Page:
By the time I left home to spend the spring 2019 semester in Budapest, I was pretty confident I had the whole study abroad thing figured out. I’d already traveled to China with 80 other freshmen through Marshall’s Global Leadership Program and spent the following summer working in an internship in Taiwan, and through these experiences I had grown comfortable visiting and living in new places. I also knew countless people who had studied abroad in the past, and used their tall tales as an inspiration to plan my own grandiose travels across Europe; I was ready for a semester of rapid jet setting, frequent Instagramming, and bucket list fulfillment.
To be clear, my expectations weren’t necessarily wrong – I did travel to some of the most incredible places in Europe. Ironically, though, the place that most stands out in my mind when I think back on my experience is not a Swiss mountaintop nor a Montenegrin beach, not a Slovakian castle nor a Serbian church, not a Hungarian ruin bar nor a Barcelonan club, nor even the Croatian taxidermy frog museum (this really exists, and yes, it is wonderful). Instead, it is Siofok, a small, ordinary lake town in the Hungarian countryside.
This is because what made my study abroad experience truly special was not the places I visited, but the people I visited them with.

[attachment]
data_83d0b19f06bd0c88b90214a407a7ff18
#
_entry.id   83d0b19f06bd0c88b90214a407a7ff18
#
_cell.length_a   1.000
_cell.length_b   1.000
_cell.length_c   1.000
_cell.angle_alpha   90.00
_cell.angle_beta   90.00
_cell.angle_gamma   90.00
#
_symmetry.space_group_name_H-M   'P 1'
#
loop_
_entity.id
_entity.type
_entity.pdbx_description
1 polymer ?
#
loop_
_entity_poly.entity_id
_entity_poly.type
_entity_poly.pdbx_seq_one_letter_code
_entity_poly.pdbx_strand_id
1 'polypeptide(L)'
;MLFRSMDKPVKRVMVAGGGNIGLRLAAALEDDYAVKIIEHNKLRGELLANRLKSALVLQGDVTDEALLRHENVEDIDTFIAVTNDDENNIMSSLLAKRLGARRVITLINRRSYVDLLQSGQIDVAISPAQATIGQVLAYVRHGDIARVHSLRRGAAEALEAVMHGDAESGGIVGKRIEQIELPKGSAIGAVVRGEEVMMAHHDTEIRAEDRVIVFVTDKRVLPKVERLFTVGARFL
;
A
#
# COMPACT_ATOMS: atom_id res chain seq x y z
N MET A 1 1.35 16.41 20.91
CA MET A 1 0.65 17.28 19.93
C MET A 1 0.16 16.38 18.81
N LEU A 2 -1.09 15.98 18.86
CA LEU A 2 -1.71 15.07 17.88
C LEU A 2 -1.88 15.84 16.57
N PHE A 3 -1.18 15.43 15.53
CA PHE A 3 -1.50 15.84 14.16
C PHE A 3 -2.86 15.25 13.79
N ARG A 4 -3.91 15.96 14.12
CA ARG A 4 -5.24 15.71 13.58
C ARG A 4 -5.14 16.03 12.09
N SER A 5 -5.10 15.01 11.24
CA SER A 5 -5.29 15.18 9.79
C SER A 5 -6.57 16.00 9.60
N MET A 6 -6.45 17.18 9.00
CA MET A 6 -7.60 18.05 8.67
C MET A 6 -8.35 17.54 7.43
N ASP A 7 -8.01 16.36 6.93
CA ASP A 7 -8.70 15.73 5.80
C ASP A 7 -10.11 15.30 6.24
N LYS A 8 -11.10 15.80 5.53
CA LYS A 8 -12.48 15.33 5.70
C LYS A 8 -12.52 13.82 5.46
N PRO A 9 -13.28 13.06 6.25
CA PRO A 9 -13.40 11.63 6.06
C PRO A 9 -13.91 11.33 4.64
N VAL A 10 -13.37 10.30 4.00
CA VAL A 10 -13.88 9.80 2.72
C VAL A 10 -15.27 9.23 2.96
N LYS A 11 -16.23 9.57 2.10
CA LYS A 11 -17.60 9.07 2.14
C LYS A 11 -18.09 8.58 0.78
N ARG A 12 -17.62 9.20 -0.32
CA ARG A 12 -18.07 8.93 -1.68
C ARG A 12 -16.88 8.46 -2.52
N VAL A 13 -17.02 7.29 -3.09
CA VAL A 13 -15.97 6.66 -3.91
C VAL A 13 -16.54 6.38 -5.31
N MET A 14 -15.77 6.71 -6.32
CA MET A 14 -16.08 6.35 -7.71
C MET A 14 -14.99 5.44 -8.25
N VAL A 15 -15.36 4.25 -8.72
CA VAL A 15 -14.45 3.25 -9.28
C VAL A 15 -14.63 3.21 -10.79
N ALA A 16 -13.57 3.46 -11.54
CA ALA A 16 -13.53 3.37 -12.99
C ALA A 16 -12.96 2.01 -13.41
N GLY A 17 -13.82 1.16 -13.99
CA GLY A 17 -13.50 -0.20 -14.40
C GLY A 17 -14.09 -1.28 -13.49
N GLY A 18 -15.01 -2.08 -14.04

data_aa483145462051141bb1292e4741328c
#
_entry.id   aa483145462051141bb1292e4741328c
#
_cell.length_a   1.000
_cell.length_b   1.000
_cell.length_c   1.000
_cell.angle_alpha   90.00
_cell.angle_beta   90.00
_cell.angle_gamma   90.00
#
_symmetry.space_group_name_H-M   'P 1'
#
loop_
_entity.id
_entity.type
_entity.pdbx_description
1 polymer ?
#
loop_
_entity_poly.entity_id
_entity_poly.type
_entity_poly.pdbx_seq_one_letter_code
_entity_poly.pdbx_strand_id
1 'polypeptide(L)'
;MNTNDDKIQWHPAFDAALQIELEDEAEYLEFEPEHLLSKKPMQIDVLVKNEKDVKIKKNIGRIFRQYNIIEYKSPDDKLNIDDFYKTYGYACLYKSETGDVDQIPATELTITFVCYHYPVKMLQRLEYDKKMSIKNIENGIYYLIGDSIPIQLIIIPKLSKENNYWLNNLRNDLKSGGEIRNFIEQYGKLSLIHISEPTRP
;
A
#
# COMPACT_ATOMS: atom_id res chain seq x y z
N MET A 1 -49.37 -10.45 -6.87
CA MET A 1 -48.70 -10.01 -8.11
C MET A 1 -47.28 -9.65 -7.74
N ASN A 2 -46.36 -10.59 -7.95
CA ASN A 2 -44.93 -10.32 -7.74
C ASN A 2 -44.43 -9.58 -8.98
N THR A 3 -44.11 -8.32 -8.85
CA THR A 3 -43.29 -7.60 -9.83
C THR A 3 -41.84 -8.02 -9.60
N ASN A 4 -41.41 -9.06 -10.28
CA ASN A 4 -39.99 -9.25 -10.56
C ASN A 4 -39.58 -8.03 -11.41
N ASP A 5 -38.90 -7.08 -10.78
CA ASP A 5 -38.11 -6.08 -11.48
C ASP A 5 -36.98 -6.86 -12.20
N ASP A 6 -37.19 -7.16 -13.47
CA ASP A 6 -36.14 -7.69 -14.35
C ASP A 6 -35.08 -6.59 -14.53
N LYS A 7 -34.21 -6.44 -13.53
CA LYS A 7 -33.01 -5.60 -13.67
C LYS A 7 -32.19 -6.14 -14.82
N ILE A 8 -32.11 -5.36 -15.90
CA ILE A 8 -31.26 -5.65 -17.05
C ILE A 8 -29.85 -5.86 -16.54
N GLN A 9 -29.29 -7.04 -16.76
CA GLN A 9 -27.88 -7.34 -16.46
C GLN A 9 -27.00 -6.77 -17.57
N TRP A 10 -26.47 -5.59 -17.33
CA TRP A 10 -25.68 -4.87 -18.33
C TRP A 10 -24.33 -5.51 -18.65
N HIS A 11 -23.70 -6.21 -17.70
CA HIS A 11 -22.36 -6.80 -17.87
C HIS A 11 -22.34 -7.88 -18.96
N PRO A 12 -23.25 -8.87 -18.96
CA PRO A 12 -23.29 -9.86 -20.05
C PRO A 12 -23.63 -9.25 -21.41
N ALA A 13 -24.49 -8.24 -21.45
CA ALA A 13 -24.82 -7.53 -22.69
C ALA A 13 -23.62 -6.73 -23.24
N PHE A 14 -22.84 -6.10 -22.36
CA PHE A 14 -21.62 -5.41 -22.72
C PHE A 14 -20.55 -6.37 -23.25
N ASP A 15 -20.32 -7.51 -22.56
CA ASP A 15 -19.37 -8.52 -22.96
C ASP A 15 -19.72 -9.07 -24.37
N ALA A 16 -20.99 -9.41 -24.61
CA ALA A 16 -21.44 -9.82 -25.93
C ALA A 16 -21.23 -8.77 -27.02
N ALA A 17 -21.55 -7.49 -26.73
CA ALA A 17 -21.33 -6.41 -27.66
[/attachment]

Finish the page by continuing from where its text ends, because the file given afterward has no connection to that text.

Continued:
For some background, unlike most other large U.S. universities, USC does not send its exchange students off in massive cohorts that are isolated in their own classrooms and dorms. Instead, I went to Budapest with a small group of Marshall students (6 of us), and we were lucky enough to participate in the general exchange program with a few hundred students from around the world. I met students from several different countries and got to truly experience what it is like to be a student in Europe, while establishing close friendships that I never expected to make.
It is with many of these friends that I traveled to Siofok, capping the semester off with an amazing weekend at Lake Balaton in Western Hungary. About 30 of us – French, Dutch, American, German, Swiss, Finnish, Pakistani, Kiwi, and Mexican – rented out two houses and spent the weekend hanging out by the lake and partying at night. It still remember fondly many of the small parts of this trip: house breakfasts out on the balcony; playing soccer by the lake; the local club that was completely dead until our arrival; the Siofok residents’ complete confusion with our group’s existence.
This trip brought me closer to several people who I still consider friends, and even though we are now all scattered across the globe, we will always remember the trip to Lake Balaton. No other trip I made while abroad impacted me personally the way this weekend in small-town Hungary did. In many ways, this is the magic of international experiences in college: while you will undoubtedly visit many big, famous places, your experiences will in many ways be defined by the small, unique moments and the relationships you make along the way.